The due process theory rests on Supreme Court decisions finding that the “right to marry” is a fundamental right, guaranteed to each individual. Judge Jones rejected the state’s argument that because “the United States Supreme Court has never recognized that the fundamental right to marry includes the right to marry a person of one’s choice,” the state’s marriage laws did not violate the plaintiffs’ due process rights. After briefly summarizing the Supreme Court’s important marriage decisions, Judge Jones wrote, “this Court is not only moved by the logic that the fundamental right to marry is a personal right to be exercised by the individual, but also rejects Defendants’ contention that concepts of history and tradition dictate that same-sex marriage is excluded from the fundamental right to marry. The right Plaintiffs seek to exercise is not a new right,” he continued, “but is rather a right that these individuals have always been guaranteed by the United States Constitution.” He went on to find that this right encompassed both the right to marry and the right to remain married after crossing a state line, so the due process theory served to invalidate both Pennsylvania’s ban on same-sex marriage and its ban on recognizing out-of-state same-sex marriages.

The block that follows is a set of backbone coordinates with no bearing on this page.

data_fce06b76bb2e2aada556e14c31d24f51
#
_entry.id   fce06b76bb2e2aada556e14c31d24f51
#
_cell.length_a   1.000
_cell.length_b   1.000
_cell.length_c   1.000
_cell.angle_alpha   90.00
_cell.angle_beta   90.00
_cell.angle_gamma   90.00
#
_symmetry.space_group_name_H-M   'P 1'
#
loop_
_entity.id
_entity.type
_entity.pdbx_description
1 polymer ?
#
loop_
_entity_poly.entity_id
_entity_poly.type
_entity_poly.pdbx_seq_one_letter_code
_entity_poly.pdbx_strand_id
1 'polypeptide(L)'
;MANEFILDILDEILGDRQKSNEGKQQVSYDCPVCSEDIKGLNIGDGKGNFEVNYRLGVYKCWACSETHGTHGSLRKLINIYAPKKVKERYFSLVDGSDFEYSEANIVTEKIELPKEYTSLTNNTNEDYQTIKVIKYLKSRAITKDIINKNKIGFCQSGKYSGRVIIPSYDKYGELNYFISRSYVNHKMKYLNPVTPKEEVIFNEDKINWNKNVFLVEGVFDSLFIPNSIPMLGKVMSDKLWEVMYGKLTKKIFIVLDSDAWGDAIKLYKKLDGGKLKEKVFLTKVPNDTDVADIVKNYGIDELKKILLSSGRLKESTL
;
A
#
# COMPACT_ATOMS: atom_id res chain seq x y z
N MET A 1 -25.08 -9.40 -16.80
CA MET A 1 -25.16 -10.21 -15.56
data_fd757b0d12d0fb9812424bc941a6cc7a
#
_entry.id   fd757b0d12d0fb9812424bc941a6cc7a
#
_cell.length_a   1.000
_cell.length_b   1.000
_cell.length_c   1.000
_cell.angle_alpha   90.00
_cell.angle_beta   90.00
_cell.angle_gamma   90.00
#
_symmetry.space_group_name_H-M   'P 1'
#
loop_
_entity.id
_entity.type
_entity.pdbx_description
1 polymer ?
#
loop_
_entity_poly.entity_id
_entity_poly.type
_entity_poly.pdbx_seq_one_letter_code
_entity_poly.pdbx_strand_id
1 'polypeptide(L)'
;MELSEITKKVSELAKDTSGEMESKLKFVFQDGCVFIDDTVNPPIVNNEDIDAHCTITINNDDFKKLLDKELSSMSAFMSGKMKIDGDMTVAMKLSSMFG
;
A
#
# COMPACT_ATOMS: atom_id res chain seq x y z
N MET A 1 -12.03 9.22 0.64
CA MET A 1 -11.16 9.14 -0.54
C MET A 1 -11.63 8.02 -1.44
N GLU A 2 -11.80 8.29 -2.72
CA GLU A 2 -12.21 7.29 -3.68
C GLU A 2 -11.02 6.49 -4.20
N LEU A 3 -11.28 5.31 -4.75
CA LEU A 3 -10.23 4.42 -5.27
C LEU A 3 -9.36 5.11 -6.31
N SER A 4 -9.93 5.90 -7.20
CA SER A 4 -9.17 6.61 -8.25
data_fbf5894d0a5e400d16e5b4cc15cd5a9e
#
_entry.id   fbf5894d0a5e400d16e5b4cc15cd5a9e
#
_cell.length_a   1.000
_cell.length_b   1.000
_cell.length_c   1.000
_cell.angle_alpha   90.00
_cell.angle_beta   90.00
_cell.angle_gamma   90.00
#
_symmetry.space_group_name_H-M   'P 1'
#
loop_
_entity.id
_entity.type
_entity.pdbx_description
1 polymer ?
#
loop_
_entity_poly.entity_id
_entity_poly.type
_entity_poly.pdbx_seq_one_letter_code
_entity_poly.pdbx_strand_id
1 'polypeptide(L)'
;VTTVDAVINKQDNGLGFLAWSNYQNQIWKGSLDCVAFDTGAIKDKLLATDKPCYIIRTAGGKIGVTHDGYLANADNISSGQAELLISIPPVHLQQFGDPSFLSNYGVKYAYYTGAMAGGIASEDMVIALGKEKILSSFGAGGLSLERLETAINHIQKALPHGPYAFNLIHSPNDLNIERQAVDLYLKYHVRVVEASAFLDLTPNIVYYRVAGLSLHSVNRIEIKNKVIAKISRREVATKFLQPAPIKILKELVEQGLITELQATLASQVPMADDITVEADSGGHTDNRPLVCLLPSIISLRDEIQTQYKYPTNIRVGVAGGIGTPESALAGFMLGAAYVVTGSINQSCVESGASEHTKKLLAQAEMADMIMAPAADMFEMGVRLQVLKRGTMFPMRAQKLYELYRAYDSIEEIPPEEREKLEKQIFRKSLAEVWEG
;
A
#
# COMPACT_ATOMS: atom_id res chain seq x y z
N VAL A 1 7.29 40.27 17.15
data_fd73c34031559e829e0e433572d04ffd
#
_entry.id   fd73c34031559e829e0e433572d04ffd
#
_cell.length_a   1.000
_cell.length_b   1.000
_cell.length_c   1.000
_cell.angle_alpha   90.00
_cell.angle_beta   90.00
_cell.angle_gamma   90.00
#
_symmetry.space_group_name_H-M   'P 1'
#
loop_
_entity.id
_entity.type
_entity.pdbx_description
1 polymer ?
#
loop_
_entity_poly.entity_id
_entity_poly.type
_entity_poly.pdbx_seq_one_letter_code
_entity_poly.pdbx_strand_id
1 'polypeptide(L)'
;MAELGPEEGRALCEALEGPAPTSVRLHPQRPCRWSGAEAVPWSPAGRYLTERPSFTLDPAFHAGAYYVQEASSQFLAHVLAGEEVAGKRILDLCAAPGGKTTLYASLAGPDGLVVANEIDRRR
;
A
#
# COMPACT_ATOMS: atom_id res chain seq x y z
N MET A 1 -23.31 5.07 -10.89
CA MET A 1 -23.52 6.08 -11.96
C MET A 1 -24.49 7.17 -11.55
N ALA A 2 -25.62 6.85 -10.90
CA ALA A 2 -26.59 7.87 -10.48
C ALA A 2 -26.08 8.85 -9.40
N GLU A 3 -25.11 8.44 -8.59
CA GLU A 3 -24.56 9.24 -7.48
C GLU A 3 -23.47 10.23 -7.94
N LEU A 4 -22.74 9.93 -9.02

Turning to equal protection, the judge noted that one branch of equal protection jurisprudence would apply strict scrutiny to any law that discriminates regarding a fundamental right, and nobody contends that same-sex marriage bans would survive such strict scrutiny. However, setting that issue aside, he proceeded to analyze whether discrimination because of sexual orientation requires heightened scrutiny. The 3rd Circuit Court of Appeals has never ruled on the question, and neither has the Supreme Court, at least directly. Judge Jones noted that several of the other courts that have issued marriage equality rulings, in addition to the 9th Circuit in a recent jury selection case, have held that heightened scrutiny is appropriate for sexual orientation claims, and that a review of the Supreme Court’s gay rights decisions suggests that the Court has been using a more demanding standard of judicial review than the traditional deferential rational basis test. After reviewing the factors that courts generally consider in deciding whether a particular form of discrimination is subject to heightened scrutiny review, Jones concluded that this was the appropriate level of review.